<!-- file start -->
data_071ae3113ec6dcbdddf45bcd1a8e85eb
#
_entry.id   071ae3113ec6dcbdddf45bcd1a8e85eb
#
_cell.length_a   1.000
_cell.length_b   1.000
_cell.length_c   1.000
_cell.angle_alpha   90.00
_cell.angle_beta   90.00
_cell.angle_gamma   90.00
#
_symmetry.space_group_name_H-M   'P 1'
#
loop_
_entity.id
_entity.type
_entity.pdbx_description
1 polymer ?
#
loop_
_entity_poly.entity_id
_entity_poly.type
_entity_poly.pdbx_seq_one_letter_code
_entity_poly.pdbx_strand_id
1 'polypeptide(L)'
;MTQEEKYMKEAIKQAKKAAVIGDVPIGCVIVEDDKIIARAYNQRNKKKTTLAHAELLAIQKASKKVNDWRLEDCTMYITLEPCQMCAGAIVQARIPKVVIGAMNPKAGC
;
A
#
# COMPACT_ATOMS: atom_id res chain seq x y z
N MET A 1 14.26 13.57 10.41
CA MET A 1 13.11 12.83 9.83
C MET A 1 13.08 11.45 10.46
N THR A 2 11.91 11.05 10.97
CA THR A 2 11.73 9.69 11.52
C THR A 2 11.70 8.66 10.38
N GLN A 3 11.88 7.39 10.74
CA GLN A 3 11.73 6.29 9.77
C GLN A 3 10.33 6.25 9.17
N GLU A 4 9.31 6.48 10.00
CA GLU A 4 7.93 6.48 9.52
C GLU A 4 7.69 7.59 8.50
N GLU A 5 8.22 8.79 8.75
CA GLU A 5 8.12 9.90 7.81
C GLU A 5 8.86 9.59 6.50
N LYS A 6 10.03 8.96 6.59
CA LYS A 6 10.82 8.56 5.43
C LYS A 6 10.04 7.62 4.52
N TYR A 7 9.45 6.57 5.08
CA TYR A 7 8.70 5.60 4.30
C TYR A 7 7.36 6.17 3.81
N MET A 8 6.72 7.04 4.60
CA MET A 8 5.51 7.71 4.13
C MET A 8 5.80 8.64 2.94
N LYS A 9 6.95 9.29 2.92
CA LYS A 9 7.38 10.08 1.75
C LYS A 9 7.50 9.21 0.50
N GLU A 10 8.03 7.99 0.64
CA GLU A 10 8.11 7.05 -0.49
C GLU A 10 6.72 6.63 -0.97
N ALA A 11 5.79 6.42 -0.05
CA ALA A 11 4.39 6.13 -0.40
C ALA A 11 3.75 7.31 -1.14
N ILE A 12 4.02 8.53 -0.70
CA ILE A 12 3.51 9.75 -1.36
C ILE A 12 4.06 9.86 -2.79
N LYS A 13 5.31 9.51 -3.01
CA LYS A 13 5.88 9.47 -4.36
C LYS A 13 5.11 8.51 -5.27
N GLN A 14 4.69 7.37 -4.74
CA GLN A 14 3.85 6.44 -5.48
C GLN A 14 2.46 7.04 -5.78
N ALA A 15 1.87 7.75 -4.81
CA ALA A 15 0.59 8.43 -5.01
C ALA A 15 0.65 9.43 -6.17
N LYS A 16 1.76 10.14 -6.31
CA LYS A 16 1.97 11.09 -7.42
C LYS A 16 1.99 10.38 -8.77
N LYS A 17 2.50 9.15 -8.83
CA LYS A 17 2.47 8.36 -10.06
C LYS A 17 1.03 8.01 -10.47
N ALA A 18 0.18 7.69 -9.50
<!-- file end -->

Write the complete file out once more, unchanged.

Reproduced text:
data_071ae3113ec6dcbdddf45bcd1a8e85eb
#
_entry.id   071ae3113ec6dcbdddf45bcd1a8e85eb
#
_cell.length_a   1.000
_cell.length_b   1.000
_cell.length_c   1.000
_cell.angle_alpha   90.00
_cell.angle_beta   90.00
_cell.angle_gamma   90.00
#
_symmetry.space_group_name_H-M   'P 1'
#
loop_
_entity.id
_entity.type
_entity.pdbx_description
1 polymer ?
#
loop_
_entity_poly.entity_id
_entity_poly.type
_entity_poly.pdbx_seq_one_letter_code
_entity_poly.pdbx_strand_id
1 'polypeptide(L)'
;MTQEEKYMKEAIKQAKKAAVIGDVPIGCVIVEDDKIIARAYNQRNKKKTTLAHAELLAIQKASKKVNDWRLEDCTMYITLEPCQMCAGAIVQARIPKVVIGAMNPKAGC
;
A
#
# COMPACT_ATOMS: atom_id res chain seq x y z
N MET A 1 14.26 13.57 10.41
CA MET A 1 13.11 12.83 9.83
C MET A 1 13.08 11.45 10.46
N THR A 2 11.91 11.05 10.97
CA THR A 2 11.73 9.69 11.52
C THR A 2 11.70 8.66 10.38
N GLN A 3 11.88 7.39 10.74
CA GLN A 3 11.73 6.29 9.77
C GLN A 3 10.33 6.25 9.17
N GLU A 4 9.31 6.48 10.00
CA GLU A 4 7.93 6.48 9.52
C GLU A 4 7.69 7.59 8.50
N GLU A 5 8.22 8.79 8.75
CA GLU A 5 8.12 9.90 7.81
C GLU A 5 8.86 9.59 6.50
N LYS A 6 10.03 8.96 6.59
CA LYS A 6 10.82 8.56 5.43
C LYS A 6 10.04 7.62 4.52
N TYR A 7 9.45 6.57 5.08
CA TYR A 7 8.70 5.60 4.30
C TYR A 7 7.36 6.17 3.81
N MET A 8 6.72 7.04 4.60
CA MET A 8 5.51 7.71 4.13
C MET A 8 5.80 8.64 2.94
N LYS A 9 6.95 9.29 2.92
CA LYS A 9 7.38 10.08 1.75
C LYS A 9 7.50 9.21 0.50
N GLU A 10 8.03 7.99 0.64
CA GLU A 10 8.11 7.05 -0.49
C GLU A 10 6.72 6.63 -0.97
N ALA A 11 5.79 6.42 -0.05
CA ALA A 11 4.39 6.13 -0.40
C ALA A 11 3.75 7.31 -1.14
N ILE A 12 4.02 8.53 -0.70
CA ILE A 12 3.51 9.75 -1.36
C ILE A 12 4.06 9.86 -2.79
N LYS A 13 5.31 9.51 -3.01
CA LYS A 13 5.88 9.47 -4.36
C LYS A 13 5.11 8.51 -5.27
N GLN A 14 4.69 7.37 -4.74
CA GLN A 14 3.85 6.44 -5.48
C GLN A 14 2.46 7.04 -5.78
N ALA A 15 1.87 7.75 -4.81
CA ALA A 15 0.59 8.43 -5.01
C ALA A 15 0.65 9.43 -6.17
N LYS A 16 1.76 10.14 -6.31
CA LYS A 16 1.97 11.09 -7.42
C LYS A 16 1.99 10.38 -8.77
N LYS A 17 2.50 9.15 -8.83
CA LYS A 17 2.47 8.36 -10.06
C LYS A 17 1.03 8.01 -10.47
N ALA A 18 0.18 7.69 -9.50